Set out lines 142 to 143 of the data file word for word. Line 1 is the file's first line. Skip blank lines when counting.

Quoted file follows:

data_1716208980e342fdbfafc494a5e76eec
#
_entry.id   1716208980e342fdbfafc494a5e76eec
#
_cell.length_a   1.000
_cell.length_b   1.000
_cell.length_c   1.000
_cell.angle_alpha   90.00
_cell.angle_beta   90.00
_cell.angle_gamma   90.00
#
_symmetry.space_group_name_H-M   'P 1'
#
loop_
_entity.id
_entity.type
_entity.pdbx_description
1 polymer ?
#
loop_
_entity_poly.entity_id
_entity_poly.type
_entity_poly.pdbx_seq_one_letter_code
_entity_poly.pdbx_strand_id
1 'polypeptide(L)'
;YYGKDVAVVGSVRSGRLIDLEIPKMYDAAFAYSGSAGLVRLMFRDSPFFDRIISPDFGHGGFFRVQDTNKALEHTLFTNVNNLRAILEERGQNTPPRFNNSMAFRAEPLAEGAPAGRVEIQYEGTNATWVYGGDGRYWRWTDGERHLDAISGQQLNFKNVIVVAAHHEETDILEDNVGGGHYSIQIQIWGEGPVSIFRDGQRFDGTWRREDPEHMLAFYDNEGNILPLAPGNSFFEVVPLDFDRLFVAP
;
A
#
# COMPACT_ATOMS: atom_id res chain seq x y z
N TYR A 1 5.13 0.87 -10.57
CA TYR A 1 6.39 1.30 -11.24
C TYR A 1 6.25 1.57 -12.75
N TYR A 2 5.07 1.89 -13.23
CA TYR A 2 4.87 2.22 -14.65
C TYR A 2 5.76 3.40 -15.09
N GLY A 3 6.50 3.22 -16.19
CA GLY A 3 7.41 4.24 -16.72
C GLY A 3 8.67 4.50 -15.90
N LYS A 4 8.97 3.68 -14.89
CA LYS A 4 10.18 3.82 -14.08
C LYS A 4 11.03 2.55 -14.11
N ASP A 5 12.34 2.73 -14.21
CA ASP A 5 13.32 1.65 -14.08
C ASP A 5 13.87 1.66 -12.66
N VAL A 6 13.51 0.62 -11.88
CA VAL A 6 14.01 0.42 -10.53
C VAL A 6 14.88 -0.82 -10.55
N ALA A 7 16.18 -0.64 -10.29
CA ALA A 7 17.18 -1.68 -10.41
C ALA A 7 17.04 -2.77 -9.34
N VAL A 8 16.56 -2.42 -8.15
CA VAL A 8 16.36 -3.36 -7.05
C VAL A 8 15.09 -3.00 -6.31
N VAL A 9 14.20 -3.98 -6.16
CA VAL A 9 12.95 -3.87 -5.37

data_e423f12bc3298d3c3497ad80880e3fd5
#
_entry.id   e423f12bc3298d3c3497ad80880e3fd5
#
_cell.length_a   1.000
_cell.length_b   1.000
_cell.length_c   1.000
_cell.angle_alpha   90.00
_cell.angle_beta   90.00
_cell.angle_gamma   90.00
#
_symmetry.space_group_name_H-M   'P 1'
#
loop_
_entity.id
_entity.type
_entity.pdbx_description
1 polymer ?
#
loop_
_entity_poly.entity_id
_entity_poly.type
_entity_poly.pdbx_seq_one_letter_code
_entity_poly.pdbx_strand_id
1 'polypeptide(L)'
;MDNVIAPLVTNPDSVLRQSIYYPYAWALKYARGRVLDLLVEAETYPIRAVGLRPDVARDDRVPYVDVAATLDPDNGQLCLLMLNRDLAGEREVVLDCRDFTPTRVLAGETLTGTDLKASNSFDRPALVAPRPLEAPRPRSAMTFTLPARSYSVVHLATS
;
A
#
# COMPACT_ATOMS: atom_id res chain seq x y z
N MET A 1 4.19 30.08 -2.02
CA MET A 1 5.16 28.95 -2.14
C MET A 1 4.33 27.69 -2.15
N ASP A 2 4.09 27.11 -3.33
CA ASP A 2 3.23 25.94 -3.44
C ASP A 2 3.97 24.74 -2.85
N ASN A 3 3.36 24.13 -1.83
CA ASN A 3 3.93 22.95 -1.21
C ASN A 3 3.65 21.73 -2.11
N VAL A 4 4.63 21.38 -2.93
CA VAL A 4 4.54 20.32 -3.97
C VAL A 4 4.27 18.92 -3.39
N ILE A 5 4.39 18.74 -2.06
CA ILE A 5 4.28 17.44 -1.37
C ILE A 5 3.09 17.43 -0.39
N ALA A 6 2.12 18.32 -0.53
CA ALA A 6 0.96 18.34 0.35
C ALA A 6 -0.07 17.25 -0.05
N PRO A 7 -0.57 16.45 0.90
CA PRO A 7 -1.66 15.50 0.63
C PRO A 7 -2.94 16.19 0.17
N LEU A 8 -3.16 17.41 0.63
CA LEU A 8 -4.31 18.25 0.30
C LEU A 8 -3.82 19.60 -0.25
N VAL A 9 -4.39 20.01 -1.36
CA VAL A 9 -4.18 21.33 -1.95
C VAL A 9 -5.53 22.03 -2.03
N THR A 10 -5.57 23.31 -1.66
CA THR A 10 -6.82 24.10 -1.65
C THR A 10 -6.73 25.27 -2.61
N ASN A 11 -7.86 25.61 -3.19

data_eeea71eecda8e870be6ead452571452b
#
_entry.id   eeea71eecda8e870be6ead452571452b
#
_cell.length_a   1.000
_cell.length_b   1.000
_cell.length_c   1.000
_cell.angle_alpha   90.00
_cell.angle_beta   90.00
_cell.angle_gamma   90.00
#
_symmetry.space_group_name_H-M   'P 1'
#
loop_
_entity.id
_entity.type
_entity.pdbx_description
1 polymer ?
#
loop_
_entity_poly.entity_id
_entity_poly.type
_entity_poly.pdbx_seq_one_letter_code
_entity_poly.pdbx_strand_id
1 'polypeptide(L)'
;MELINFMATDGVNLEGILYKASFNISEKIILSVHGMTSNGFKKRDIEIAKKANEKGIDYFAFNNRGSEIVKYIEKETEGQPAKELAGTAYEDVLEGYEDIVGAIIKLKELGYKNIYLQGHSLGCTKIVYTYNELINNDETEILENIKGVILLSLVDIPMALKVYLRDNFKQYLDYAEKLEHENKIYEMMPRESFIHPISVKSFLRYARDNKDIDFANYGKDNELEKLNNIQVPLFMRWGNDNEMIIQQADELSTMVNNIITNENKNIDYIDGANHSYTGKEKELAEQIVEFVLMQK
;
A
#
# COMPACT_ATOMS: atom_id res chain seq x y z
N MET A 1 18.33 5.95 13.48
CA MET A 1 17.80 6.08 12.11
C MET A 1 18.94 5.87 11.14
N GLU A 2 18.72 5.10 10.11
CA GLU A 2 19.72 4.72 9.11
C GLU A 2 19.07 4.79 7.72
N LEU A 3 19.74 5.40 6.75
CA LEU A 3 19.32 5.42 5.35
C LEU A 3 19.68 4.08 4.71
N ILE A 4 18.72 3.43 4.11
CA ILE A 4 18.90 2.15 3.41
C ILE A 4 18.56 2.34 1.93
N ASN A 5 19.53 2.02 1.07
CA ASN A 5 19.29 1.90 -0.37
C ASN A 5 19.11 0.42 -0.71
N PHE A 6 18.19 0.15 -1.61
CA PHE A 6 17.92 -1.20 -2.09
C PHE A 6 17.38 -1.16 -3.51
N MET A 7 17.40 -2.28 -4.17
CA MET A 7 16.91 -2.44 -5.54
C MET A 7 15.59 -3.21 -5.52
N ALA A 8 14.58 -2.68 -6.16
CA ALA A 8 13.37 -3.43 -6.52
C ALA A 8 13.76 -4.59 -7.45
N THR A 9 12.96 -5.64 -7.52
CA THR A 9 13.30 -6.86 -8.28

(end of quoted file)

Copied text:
1 'polypeptide(L)'
;MELINFMATDGVNLEGILYKASFNISEKIILSVHGMTSNGFKKRDIEIAKKANEKGIDYFAFNNRGSEIVKYIEKETEGQPAKELAGTAYEDVLEGYEDIVGAIIKLKELGYKNIYLQGHSLGCTKIVYTYNELINNDETEILENIKGVILLSLVDIPMALKVYLRDNFKQYLDYAEKLEHENKIYEMMPRESFIHPISVKSFLRYARDNKDIDFANYGKDNELEKLNNIQVPLFMRWGNDNEMIIQQADELSTMVNNIITNENKNIDYIDGANHSYTGKEKELAEQIVEFVLMQK